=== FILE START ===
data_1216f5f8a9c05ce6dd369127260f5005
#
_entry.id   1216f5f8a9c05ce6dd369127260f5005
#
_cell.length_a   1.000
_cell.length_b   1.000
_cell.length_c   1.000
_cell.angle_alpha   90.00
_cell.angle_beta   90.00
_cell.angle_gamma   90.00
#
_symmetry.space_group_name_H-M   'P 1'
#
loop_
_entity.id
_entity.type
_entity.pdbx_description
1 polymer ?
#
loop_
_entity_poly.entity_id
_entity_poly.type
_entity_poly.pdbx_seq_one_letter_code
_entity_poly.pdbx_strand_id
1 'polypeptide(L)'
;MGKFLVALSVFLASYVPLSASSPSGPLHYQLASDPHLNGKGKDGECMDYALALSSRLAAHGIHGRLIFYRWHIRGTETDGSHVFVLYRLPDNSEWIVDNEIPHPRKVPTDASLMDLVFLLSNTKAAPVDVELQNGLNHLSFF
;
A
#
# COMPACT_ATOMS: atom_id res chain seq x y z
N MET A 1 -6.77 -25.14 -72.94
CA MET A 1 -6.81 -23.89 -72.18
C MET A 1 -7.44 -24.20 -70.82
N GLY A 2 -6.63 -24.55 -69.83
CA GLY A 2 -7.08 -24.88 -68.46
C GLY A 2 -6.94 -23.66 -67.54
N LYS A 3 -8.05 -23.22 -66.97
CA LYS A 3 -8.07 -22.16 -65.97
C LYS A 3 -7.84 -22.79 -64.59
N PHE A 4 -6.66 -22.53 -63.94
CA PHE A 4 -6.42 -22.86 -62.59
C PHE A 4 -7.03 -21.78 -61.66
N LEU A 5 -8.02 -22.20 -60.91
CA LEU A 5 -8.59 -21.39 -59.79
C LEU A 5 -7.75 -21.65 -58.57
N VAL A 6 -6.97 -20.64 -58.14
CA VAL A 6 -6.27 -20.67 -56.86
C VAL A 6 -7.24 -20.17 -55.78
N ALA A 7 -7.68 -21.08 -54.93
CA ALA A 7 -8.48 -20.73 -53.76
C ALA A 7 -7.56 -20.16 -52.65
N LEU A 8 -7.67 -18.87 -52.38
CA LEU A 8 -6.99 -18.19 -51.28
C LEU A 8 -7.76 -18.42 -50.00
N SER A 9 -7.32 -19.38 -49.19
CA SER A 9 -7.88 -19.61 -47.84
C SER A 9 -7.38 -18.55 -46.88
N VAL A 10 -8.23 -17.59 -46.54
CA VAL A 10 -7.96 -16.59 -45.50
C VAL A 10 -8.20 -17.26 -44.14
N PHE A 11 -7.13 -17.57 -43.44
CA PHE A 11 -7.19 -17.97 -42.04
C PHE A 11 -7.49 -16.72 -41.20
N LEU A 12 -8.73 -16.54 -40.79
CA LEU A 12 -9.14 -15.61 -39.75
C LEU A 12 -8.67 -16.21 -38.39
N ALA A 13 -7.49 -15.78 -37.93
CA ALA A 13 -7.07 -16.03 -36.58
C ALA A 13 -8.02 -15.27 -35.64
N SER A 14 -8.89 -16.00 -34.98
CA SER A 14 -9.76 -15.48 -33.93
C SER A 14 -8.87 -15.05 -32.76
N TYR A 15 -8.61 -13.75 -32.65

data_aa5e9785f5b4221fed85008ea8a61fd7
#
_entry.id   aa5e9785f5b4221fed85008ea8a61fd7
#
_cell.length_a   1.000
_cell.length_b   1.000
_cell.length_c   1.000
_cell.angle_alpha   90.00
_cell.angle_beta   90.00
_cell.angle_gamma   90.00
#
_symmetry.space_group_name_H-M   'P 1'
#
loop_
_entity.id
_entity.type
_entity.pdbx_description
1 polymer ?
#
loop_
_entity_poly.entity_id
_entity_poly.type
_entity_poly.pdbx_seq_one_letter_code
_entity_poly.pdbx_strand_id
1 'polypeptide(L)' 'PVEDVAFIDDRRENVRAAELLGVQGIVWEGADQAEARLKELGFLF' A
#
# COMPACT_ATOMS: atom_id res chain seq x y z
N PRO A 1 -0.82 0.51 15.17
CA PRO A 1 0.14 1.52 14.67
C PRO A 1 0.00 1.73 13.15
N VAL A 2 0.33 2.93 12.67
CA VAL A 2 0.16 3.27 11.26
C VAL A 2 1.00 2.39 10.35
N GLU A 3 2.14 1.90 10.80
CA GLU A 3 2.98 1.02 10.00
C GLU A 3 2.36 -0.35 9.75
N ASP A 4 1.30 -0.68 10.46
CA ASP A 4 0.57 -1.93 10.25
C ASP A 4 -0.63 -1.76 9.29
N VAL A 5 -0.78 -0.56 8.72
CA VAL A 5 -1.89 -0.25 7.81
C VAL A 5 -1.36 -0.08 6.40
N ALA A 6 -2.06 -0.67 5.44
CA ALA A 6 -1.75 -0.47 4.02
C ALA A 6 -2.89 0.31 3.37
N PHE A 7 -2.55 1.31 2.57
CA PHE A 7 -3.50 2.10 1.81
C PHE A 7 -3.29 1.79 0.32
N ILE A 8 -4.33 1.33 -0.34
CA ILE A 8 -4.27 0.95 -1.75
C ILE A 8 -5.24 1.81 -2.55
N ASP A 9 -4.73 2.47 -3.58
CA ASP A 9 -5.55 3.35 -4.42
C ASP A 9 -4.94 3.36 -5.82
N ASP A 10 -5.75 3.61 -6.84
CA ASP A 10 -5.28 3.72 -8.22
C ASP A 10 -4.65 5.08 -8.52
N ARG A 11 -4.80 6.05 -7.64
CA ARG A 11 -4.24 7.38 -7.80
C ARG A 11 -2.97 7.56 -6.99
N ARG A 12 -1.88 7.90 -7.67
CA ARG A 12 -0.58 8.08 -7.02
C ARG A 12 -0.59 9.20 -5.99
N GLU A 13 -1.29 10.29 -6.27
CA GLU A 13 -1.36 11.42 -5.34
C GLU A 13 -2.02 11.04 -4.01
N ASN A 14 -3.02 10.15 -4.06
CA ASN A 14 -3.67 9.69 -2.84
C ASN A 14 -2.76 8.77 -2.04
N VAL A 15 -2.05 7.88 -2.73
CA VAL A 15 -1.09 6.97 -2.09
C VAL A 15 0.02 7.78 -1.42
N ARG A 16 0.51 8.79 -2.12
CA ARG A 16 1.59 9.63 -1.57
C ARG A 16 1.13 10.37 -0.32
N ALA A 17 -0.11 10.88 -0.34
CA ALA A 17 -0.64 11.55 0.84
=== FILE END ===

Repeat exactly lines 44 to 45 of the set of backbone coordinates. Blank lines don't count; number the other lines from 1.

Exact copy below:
CA LEU A 5 -8.59 -21.39 -59.79
C LEU A 5 -7.75 -21.65 -58.57